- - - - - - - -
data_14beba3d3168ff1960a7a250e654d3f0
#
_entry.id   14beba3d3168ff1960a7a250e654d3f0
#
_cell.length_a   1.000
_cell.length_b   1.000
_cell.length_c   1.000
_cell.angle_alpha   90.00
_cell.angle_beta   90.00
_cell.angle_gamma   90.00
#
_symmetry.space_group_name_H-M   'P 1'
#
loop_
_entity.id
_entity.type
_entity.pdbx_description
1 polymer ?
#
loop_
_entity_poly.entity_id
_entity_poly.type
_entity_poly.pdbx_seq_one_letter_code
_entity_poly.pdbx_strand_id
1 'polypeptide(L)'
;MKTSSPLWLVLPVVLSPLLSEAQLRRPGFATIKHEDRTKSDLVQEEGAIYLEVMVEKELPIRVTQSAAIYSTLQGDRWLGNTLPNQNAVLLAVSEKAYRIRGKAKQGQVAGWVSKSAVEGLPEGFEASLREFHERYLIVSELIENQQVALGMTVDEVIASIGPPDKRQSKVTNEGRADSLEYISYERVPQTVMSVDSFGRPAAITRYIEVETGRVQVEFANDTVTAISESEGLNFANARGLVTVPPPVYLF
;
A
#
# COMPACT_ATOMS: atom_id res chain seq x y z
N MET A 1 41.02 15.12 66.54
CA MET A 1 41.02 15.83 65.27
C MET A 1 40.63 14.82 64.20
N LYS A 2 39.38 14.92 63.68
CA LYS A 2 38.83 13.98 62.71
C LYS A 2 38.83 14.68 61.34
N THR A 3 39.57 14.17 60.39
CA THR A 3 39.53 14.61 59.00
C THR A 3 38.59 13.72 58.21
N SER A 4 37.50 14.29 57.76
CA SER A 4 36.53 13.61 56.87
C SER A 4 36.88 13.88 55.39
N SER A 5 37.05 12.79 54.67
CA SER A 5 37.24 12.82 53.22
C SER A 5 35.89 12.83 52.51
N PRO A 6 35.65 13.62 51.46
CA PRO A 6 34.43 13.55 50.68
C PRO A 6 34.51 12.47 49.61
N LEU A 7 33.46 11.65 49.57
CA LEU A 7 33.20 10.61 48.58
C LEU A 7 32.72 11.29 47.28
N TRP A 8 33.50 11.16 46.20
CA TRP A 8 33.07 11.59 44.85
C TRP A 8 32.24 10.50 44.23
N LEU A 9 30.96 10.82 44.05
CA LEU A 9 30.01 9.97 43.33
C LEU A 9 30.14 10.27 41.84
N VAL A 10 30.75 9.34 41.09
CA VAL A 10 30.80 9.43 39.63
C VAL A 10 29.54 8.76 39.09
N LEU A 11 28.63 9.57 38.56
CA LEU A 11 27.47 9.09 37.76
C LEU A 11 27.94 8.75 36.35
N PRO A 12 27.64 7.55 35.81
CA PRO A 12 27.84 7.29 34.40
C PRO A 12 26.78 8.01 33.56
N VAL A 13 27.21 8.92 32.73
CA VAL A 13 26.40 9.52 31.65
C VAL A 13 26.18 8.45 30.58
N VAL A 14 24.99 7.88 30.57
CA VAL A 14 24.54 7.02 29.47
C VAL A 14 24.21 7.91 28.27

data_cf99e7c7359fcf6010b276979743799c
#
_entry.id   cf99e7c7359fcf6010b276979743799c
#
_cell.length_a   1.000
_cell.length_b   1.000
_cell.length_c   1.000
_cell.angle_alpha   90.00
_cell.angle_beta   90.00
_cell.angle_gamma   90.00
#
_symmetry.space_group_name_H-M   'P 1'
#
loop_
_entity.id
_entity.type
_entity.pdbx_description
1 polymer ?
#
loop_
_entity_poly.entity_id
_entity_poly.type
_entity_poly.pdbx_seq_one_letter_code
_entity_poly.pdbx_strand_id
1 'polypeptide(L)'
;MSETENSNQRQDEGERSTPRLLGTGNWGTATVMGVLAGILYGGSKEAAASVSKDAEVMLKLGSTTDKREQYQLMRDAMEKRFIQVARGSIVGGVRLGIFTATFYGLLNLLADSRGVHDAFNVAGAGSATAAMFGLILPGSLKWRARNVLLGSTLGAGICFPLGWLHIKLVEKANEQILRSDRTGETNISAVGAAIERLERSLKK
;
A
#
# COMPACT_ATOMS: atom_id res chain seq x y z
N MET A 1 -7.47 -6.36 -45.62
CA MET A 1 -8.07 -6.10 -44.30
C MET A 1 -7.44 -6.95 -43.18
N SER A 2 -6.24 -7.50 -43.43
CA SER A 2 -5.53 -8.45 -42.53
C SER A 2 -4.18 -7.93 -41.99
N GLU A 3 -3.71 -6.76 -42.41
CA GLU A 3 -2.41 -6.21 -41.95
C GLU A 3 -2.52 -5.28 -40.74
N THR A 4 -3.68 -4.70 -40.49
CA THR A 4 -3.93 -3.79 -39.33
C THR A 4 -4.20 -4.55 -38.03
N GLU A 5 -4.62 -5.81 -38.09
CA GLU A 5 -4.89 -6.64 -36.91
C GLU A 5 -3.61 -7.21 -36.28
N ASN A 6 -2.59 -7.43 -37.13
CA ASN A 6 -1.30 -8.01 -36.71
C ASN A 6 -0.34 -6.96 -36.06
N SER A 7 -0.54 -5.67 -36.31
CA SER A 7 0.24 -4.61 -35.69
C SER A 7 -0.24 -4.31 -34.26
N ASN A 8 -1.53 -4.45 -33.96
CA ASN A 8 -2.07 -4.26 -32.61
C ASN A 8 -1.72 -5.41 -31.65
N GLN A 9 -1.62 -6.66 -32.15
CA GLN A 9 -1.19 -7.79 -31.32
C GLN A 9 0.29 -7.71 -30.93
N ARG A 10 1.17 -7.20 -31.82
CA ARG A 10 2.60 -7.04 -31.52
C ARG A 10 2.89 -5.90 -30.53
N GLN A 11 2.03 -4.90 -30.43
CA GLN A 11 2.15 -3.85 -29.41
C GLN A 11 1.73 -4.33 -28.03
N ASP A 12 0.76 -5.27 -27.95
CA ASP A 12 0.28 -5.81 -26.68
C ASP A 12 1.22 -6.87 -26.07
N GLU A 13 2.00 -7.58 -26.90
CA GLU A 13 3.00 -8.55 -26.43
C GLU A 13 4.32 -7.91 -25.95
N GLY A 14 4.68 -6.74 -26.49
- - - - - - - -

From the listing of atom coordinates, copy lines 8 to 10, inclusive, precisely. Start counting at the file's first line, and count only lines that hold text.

_cell.angle_alpha   90.00
_cell.angle_beta   90.00
_cell.angle_gamma   90.00